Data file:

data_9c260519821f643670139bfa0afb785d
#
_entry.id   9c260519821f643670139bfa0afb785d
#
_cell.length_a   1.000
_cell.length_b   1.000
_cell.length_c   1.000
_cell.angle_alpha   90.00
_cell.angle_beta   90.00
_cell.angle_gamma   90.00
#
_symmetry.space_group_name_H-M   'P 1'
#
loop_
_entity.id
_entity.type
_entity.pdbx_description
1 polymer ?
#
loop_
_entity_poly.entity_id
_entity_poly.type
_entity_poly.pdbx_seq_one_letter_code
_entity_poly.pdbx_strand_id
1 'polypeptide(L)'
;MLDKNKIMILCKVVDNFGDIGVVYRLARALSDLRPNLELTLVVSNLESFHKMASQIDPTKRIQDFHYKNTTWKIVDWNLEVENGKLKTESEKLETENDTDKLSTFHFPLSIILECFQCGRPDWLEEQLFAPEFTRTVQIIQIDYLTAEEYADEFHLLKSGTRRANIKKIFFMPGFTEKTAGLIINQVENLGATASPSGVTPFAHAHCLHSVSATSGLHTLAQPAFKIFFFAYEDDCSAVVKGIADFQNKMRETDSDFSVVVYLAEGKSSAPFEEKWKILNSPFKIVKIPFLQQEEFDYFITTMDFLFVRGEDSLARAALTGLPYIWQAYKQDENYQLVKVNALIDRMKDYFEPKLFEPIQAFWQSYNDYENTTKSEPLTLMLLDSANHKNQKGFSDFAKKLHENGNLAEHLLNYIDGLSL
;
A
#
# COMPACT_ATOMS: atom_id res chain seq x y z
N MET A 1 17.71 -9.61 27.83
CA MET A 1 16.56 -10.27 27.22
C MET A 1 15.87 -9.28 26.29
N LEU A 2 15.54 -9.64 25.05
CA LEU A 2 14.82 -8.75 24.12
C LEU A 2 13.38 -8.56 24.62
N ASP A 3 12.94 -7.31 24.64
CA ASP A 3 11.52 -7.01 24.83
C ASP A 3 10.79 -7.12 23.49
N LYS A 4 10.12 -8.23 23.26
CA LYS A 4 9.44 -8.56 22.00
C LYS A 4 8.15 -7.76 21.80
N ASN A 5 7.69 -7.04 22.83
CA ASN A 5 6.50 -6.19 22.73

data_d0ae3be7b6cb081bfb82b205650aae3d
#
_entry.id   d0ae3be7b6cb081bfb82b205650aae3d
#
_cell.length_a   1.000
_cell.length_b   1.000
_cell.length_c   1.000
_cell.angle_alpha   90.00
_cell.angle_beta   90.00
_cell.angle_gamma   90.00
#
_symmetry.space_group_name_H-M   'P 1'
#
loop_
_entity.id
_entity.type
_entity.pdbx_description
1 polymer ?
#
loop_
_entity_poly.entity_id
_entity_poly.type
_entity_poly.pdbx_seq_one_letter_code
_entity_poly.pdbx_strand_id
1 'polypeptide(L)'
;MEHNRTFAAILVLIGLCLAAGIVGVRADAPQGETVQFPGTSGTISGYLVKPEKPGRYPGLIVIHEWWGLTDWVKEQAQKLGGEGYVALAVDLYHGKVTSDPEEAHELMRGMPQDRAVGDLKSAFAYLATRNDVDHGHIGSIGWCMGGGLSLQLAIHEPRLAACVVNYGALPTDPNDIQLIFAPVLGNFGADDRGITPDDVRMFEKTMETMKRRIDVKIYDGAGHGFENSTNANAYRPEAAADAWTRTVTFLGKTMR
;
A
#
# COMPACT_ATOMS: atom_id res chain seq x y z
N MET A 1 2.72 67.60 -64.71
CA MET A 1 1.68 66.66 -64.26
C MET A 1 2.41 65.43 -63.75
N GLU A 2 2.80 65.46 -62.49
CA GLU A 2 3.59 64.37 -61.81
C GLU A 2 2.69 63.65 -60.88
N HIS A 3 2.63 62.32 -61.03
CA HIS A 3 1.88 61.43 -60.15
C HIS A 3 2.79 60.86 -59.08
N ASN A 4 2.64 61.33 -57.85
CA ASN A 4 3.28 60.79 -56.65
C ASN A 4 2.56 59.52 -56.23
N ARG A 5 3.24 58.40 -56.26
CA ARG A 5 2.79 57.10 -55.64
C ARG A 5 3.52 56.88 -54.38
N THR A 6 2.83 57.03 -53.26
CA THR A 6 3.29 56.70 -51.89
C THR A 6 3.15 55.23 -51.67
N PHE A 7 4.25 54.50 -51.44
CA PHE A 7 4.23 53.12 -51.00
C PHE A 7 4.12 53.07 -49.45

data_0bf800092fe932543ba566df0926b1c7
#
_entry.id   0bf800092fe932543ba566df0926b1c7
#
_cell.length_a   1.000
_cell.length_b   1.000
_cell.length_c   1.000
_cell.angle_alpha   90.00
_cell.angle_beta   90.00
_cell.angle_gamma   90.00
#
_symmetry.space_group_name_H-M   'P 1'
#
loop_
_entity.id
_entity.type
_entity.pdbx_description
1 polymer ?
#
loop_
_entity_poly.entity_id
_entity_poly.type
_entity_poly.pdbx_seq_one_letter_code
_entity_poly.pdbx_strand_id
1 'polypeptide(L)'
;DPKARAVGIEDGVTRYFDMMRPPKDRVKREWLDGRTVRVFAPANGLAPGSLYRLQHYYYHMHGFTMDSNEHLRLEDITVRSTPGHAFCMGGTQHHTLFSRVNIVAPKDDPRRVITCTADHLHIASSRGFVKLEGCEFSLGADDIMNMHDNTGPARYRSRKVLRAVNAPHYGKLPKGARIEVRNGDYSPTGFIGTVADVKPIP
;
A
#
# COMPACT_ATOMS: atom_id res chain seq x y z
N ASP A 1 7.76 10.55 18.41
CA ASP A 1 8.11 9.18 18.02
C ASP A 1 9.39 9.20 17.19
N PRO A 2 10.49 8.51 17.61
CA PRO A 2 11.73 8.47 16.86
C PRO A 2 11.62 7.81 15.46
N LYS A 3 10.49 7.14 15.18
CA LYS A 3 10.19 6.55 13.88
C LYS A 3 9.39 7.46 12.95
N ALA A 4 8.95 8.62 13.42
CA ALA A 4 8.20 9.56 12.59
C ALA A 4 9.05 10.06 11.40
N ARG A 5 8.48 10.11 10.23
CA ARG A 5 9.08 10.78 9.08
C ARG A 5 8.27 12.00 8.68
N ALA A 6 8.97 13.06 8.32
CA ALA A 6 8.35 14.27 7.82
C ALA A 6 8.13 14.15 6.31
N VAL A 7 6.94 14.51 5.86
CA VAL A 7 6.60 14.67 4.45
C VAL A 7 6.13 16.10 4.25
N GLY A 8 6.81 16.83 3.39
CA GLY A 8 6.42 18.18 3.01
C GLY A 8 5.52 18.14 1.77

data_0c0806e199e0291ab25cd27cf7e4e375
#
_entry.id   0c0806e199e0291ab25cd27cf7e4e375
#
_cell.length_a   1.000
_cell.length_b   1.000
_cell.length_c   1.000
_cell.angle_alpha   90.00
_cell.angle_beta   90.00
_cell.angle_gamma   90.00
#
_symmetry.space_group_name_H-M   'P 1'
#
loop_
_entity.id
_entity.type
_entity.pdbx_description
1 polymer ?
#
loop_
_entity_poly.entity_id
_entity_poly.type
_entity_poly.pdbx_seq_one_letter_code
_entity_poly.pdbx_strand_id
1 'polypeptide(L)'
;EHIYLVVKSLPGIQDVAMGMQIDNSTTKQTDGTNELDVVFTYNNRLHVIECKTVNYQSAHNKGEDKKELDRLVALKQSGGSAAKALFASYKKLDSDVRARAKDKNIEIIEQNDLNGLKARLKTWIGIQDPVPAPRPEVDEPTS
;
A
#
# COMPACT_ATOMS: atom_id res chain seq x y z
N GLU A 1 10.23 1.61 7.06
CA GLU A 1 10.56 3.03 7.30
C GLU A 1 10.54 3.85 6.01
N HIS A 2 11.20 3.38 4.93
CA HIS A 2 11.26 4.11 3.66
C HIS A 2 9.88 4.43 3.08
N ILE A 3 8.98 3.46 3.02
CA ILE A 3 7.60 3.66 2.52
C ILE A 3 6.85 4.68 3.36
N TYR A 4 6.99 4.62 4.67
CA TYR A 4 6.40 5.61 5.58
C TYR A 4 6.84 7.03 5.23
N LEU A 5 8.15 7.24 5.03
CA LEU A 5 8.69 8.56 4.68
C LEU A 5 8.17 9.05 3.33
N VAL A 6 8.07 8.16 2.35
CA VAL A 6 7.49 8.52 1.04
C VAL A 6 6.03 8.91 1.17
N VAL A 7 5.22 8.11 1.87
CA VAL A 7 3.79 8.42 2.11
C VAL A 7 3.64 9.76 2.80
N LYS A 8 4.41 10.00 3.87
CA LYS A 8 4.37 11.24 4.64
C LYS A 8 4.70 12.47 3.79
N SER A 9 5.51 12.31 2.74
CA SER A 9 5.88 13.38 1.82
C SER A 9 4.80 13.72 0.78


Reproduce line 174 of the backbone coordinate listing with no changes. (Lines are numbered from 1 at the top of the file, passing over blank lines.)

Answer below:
1 'polypeptide(L)'